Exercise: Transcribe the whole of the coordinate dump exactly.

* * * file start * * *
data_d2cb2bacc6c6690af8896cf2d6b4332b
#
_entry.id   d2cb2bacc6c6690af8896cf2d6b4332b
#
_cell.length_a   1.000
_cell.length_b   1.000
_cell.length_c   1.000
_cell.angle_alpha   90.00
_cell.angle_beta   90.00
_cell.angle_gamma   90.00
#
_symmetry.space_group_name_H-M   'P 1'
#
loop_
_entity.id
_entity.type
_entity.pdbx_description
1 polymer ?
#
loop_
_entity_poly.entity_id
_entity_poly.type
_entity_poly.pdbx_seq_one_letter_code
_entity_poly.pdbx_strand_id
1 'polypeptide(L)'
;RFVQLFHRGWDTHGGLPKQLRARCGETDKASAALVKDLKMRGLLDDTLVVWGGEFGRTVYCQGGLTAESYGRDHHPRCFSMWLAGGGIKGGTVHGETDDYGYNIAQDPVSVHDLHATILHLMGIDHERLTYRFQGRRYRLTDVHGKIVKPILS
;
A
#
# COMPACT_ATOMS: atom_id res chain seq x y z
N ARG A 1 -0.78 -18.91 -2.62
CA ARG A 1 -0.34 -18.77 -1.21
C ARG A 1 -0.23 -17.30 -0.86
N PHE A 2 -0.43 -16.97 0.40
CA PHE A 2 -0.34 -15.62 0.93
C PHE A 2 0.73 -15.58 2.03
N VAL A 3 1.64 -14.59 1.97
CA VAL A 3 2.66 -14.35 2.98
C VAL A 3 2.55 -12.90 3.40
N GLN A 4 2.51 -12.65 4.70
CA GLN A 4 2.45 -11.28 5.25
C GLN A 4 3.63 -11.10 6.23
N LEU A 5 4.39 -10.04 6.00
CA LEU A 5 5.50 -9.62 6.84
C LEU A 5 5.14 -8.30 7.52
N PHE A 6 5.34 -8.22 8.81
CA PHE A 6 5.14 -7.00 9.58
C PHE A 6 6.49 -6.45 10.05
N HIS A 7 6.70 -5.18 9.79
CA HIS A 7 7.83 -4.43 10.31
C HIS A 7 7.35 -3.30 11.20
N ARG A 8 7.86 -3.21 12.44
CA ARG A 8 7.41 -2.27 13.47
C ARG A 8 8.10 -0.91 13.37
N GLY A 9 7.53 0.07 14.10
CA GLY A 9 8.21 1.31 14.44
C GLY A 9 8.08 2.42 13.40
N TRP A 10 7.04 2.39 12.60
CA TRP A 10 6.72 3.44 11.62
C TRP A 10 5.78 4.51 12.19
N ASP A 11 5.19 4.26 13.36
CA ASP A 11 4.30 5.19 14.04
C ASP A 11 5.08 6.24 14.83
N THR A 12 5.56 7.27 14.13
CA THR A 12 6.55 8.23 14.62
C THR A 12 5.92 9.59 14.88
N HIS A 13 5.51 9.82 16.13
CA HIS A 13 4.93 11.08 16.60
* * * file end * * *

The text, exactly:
data_d2cb2bacc6c6690af8896cf2d6b4332b
#
_entry.id   d2cb2bacc6c6690af8896cf2d6b4332b
#
_cell.length_a   1.000
_cell.length_b   1.000
_cell.length_c   1.000
_cell.angle_alpha   90.00
_cell.angle_beta   90.00
_cell.angle_gamma   90.00
#
_symmetry.space_group_name_H-M   'P 1'
#
loop_
_entity.id
_entity.type
_entity.pdbx_description
1 polymer ?
#
loop_
_entity_poly.entity_id
_entity_poly.type
_entity_poly.pdbx_seq_one_letter_code
_entity_poly.pdbx_strand_id
1 'polypeptide(L)'
;RFVQLFHRGWDTHGGLPKQLRARCGETDKASAALVKDLKMRGLLDDTLVVWGGEFGRTVYCQGGLTAESYGRDHHPRCFSMWLAGGGIKGGTVHGETDDYGYNIAQDPVSVHDLHATILHLMGIDHERLTYRFQGRRYRLTDVHGKIVKPILS
;
A
#
# COMPACT_ATOMS: atom_id res chain seq x y z
N ARG A 1 -0.78 -18.91 -2.62
CA ARG A 1 -0.34 -18.77 -1.21
C ARG A 1 -0.23 -17.30 -0.86
N PHE A 2 -0.43 -16.97 0.40
CA PHE A 2 -0.34 -15.62 0.93
C PHE A 2 0.73 -15.58 2.03
N VAL A 3 1.64 -14.59 1.97
CA VAL A 3 2.66 -14.35 2.98
C VAL A 3 2.55 -12.90 3.40
N GLN A 4 2.51 -12.65 4.70
CA GLN A 4 2.45 -11.28 5.25
C GLN A 4 3.63 -11.10 6.23
N LEU A 5 4.39 -10.04 6.00
CA LEU A 5 5.50 -9.62 6.84
C LEU A 5 5.14 -8.30 7.52
N PHE A 6 5.34 -8.22 8.81
CA PHE A 6 5.14 -7.00 9.58
C PHE A 6 6.49 -6.45 10.05
N HIS A 7 6.70 -5.18 9.79
CA HIS A 7 7.83 -4.43 10.31
C HIS A 7 7.35 -3.30 11.20
N ARG A 8 7.86 -3.21 12.44
CA ARG A 8 7.41 -2.27 13.47
C ARG A 8 8.10 -0.91 13.37
N GLY A 9 7.53 0.07 14.10
CA GLY A 9 8.21 1.31 14.44
C GLY A 9 8.08 2.42 13.40
N TRP A 10 7.04 2.39 12.60
CA TRP A 10 6.72 3.44 11.62
C TRP A 10 5.78 4.51 12.19
N ASP A 11 5.19 4.26 13.36
CA ASP A 11 4.30 5.19 14.04
C ASP A 11 5.08 6.24 14.83
N THR A 12 5.56 7.27 14.13
CA THR A 12 6.55 8.23 14.62
C THR A 12 5.92 9.59 14.88
N HIS A 13 5.51 9.82 16.13
CA HIS A 13 4.93 11.08 16.60